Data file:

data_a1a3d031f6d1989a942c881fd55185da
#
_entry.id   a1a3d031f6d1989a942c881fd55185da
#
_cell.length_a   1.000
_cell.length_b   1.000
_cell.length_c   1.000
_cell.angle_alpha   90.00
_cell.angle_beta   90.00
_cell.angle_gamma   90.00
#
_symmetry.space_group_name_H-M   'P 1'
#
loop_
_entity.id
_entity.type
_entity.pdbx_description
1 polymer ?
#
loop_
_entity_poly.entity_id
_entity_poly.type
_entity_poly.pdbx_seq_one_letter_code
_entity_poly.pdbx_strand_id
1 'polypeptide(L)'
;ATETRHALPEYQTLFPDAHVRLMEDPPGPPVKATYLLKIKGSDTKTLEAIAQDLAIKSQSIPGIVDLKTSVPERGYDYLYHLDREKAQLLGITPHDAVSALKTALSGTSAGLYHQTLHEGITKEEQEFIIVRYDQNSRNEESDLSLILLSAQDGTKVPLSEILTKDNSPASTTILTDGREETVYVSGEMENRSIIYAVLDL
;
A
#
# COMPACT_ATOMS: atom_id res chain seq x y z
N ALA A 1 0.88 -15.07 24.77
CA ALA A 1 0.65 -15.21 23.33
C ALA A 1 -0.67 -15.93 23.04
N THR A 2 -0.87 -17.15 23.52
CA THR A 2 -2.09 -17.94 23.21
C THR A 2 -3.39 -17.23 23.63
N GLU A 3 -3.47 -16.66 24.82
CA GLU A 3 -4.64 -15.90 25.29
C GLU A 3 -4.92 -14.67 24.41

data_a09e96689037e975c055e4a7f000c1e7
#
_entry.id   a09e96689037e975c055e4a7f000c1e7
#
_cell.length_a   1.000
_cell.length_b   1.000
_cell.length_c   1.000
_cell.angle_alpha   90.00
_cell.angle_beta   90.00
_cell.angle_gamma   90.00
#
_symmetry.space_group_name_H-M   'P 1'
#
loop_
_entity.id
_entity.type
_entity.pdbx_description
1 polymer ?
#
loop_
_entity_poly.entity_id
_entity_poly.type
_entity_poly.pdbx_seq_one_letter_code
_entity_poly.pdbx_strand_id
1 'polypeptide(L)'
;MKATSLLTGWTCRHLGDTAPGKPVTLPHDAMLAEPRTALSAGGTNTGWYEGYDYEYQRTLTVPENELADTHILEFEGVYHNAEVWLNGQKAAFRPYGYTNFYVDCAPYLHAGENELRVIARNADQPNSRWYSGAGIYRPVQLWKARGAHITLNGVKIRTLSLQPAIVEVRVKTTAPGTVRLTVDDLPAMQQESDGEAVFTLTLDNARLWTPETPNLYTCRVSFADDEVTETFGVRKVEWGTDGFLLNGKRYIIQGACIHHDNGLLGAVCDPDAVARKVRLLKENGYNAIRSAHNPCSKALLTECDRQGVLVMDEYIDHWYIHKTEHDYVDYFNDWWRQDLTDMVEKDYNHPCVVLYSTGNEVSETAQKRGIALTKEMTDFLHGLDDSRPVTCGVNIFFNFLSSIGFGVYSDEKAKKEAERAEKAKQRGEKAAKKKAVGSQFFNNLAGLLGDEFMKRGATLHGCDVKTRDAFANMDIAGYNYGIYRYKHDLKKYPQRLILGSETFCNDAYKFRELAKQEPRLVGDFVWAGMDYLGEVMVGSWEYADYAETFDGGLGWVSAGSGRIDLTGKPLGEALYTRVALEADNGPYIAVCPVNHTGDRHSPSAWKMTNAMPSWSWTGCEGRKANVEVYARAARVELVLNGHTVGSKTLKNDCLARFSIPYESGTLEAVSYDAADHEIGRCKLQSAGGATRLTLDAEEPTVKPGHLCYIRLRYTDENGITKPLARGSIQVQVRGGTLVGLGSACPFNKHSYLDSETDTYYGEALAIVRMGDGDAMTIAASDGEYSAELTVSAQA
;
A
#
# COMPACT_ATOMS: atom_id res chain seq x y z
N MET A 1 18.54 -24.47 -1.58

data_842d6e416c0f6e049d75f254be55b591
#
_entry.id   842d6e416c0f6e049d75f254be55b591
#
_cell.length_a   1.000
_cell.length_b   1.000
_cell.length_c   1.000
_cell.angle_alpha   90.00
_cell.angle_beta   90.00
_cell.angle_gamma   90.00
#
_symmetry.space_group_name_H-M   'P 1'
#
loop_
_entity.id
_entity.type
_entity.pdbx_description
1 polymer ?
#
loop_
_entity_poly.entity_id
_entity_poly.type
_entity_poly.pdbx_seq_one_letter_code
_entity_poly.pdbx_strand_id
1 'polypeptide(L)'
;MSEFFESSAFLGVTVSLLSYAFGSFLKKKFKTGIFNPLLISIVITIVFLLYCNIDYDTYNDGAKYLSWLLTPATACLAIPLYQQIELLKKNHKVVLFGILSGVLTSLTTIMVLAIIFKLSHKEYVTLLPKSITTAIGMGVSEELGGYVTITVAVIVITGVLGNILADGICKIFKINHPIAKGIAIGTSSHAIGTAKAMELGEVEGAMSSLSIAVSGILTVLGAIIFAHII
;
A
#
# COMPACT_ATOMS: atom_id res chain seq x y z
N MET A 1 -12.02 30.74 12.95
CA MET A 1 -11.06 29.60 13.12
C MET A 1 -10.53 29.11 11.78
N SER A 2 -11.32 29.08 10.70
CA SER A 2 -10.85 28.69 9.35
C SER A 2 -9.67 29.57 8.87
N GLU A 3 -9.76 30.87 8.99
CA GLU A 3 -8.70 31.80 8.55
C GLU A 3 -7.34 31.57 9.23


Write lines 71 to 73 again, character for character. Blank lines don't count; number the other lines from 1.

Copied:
data_842d6e416c0f6e049d75f254be55b591
#
_entry.id   842d6e416c0f6e049d75f254be55b591